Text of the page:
Update: After playing with it a bit more, I’ve realized it has this annoying habit that’s driving me up the wall… it seems as though, every time I load it, it has to download yet another update! What the heck for?! I won’t get too down on this subject, but I hope they make these updates less frequent, or put some noticable features in. These are all bugfixes… more and more bugfixes! That doesn’t bode well for them. I’ve got a huge HTML-based project coming up, so I’ll try TextMate on that, and see how it goes.

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  1. Thanks for the review!

    The updates are not (just) bug fixes, they do introduce new stuff (see the release notes which open after each update). You can disable it in Preferences → Software Update (or switch from “Cutting-Edge” to “Minor Updates”). Many users do however enjoy the frequent updates.

    As for using it for Cocoa/Objective-C, the snippets should give you a tremendous productivity boost (see e.g. this movie) and the project management (with ⌘T to quickly switch to any file you want) should also help you move around your sources much faster than what Xcode has (and moving between sources is a frequent action with larger projects).

  2. I’ve been using TM more or less since it came out after using BBEdit for 5 or 6 years — I would never go back to BB (sorry Barebones, who are great guys also!)… TM just rocks. The macros and grep are to me much easier to set up and more powerful. The way it can run shell scripts is fab — e.g. I have a “trigger” to run the following to display a MySQL table:
    echo; /usr/local/mysql/bin/mysql database-name -e "DESCRIBE table-name". I just type “describe ” and fill in the names and it runs my query. (Hard to describe but incredibly useful in practice :)

    Anyway I highly recommend it, and it’s priced very reasonably. There’s a great user community and blog and the updates come very regularly.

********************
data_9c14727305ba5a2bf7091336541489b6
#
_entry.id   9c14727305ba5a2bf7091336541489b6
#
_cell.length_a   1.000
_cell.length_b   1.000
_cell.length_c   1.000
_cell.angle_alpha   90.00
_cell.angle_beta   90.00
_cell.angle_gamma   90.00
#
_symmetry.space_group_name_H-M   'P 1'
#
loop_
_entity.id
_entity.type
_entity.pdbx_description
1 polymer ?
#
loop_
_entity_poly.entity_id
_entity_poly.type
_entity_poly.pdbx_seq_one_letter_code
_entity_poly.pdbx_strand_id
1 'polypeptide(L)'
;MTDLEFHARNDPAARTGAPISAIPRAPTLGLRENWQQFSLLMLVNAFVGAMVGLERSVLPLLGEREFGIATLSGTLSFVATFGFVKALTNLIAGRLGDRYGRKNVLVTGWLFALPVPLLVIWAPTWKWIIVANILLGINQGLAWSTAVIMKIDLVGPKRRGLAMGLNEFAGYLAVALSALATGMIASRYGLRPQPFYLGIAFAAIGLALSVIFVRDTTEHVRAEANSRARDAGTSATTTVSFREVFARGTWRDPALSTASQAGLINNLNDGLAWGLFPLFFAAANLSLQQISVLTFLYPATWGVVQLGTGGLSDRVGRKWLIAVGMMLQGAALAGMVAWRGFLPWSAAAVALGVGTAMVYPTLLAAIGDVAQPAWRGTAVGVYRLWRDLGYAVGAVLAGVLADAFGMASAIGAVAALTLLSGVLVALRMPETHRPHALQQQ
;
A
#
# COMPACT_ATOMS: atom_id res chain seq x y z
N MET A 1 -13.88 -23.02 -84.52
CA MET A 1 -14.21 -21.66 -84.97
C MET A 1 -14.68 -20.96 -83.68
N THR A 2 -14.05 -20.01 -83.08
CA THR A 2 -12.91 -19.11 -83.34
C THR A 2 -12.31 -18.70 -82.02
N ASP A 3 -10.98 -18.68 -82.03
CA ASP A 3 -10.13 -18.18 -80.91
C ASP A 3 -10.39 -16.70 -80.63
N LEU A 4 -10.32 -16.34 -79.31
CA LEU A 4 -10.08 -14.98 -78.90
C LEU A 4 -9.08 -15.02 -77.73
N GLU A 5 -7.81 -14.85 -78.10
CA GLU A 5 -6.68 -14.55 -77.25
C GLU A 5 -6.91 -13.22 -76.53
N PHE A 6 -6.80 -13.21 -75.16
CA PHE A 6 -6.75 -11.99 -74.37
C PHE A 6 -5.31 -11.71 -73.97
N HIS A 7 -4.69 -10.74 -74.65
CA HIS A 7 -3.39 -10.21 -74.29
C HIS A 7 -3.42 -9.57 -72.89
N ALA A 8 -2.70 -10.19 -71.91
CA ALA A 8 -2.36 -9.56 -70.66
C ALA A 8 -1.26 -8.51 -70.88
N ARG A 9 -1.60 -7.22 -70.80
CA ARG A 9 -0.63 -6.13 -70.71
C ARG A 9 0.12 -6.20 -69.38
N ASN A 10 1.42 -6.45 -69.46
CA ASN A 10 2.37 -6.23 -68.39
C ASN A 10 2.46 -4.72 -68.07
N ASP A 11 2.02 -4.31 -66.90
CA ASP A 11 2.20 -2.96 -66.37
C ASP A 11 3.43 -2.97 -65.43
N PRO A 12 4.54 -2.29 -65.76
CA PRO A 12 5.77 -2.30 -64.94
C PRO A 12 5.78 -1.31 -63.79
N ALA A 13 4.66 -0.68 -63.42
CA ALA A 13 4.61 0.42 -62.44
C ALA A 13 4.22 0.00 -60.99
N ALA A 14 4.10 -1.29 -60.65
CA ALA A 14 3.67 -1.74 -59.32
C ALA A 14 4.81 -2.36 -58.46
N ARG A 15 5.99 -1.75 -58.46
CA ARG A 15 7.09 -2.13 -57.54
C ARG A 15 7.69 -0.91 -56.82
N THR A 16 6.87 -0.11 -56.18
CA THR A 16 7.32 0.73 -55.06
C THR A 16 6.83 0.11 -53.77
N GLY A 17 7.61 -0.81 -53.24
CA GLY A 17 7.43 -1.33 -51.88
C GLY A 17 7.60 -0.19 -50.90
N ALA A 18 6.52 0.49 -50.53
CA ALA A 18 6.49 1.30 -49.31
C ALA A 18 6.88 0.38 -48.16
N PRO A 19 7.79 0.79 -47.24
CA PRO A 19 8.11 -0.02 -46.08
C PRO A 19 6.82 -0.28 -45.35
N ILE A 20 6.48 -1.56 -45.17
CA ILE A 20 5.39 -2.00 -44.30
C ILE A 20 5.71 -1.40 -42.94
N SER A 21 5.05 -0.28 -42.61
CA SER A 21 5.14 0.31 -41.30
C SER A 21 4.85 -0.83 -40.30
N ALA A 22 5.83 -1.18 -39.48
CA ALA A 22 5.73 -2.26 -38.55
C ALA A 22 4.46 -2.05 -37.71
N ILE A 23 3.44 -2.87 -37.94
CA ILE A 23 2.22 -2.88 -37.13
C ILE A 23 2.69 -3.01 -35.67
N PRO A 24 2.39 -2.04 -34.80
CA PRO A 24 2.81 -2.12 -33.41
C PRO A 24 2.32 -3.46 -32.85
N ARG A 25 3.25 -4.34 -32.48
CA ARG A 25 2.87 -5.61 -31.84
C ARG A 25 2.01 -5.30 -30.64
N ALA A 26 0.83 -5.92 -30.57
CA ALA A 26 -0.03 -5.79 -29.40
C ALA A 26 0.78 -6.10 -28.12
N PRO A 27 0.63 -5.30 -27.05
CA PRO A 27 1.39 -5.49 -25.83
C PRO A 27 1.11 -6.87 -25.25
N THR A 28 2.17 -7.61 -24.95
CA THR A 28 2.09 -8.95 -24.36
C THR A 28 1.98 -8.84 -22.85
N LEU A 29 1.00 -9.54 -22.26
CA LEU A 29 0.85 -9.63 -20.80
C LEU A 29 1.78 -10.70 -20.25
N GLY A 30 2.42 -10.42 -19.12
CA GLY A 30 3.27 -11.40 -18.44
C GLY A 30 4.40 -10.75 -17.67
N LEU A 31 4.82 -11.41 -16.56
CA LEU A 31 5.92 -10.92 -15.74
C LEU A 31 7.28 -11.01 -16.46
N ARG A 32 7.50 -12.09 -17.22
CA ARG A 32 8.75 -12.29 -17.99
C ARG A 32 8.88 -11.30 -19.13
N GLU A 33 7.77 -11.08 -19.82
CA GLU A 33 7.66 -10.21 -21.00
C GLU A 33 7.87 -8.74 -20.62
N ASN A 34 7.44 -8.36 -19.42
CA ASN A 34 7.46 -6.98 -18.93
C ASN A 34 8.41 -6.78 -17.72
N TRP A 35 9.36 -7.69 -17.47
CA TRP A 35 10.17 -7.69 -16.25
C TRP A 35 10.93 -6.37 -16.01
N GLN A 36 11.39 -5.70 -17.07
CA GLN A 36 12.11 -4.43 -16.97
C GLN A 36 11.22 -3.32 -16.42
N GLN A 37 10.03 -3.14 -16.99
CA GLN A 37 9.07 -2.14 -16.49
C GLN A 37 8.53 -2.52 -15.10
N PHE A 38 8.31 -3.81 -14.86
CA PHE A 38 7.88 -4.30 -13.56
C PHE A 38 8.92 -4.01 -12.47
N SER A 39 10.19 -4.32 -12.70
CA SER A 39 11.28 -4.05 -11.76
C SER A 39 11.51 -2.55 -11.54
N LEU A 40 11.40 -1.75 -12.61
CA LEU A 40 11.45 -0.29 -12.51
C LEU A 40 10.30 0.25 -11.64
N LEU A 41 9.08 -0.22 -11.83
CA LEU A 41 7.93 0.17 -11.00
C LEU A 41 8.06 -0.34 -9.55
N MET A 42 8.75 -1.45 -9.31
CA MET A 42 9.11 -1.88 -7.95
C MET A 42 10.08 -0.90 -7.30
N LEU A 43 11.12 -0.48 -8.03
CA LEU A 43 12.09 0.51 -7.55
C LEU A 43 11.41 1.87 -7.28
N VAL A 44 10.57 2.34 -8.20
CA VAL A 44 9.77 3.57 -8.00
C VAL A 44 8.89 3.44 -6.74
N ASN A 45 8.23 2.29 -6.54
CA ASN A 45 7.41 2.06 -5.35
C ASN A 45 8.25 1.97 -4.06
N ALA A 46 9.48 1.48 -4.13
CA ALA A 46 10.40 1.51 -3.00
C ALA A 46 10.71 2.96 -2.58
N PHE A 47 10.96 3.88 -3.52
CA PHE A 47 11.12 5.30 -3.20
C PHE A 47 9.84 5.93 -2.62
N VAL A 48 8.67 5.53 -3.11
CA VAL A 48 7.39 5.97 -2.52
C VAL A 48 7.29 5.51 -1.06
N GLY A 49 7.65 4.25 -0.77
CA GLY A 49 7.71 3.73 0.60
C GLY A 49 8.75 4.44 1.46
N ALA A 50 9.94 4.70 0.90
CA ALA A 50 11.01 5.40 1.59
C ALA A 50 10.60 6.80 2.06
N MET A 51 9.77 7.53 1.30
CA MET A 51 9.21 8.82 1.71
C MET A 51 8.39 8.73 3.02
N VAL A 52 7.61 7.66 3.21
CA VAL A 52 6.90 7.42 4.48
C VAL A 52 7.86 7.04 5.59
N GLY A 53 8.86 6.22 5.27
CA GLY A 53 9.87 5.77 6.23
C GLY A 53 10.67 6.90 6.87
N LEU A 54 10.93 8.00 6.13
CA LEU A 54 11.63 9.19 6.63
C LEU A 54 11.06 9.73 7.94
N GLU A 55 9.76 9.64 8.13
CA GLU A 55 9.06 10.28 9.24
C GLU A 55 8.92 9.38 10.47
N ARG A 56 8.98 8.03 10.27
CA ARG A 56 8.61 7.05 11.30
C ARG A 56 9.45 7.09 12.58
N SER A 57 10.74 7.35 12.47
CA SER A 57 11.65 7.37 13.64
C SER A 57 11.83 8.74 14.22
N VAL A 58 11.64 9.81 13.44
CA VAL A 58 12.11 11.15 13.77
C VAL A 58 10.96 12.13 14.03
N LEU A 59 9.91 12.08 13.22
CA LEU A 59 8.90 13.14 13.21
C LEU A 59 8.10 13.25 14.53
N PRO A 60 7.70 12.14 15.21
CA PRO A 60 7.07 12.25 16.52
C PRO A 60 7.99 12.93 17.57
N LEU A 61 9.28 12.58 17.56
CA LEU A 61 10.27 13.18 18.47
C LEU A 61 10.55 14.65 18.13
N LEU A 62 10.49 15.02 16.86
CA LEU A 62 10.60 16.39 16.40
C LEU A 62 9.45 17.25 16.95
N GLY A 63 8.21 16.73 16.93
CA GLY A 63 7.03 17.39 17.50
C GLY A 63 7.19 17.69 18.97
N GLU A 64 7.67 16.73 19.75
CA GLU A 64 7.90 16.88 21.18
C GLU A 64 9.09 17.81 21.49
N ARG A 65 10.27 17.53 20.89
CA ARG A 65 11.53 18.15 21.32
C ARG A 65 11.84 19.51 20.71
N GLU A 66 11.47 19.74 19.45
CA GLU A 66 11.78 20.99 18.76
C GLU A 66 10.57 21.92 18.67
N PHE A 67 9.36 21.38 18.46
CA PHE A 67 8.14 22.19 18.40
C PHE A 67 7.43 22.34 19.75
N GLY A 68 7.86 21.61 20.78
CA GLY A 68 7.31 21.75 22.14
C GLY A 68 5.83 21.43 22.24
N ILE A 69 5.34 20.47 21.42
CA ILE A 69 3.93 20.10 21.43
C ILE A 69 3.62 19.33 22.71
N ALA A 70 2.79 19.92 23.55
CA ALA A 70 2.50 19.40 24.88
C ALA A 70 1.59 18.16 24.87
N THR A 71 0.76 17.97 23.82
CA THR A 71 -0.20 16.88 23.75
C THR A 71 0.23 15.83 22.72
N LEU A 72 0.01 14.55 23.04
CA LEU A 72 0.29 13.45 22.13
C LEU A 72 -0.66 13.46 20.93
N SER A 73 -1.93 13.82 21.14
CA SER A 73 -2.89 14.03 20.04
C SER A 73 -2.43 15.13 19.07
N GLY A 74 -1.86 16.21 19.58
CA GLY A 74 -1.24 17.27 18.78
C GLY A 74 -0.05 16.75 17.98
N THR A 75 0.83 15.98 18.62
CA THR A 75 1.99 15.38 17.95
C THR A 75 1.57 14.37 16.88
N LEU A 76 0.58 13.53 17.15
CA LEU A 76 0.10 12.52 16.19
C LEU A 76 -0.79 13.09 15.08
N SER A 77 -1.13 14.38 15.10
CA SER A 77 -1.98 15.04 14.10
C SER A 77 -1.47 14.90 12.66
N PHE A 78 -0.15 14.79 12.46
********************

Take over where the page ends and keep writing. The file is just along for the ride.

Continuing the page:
3. Oops, in the above it should be just type “describe [tab]“, and this works because I defined “describe” in the macros to run the shell script.

  4. I suspect TextMate will continue to grow on you as you use it. Its outstanding strength, in my opinion, is the way it flexibly and expandably works with so many different languages. I use six or eight of its different modes regularly. The features are compartmentalized (so you’re not staring at a lot of HTML options or accidentally invoking HTML snippets when you’re editing Python, for example) but discoverable (so that while writing PHP code you can see that there’s a command to look up the current function in the online manual).

  5. Ummm…what a shallow review. Do you actually use a text editor professionally? I think if you used TextMate on a daily basis, for your bread and butter work, you might come to understand what it brings to the table. You clearly have not at all comprehended the wild and wide range of automation and auto-completion capabilities that it offers to someone who learns how to use it.

    To be sure, the documentation could use a great deal of improvement, but the software is itself improving so rapidly that writing documentation is nearly impossible right now. I think that in a year, it will become clear just how flexible and amazing this software is. But, if you apply yourself, you can take advantage of it today, and be the more productive for it.

  6. Textpander is now a Universal Binary at The Apple Blog Monday, January 30, 2006

    [...] I tried launching Textmate from Quicksilver just now, but acted too quickly and Textpander’s Preference Pane popped open instead. A Happy mistake though, as it alerted me that version 1.2.2 is now available. And for all you new Core Duo owners, it’s a Universal Binary, so go grab it now. [...]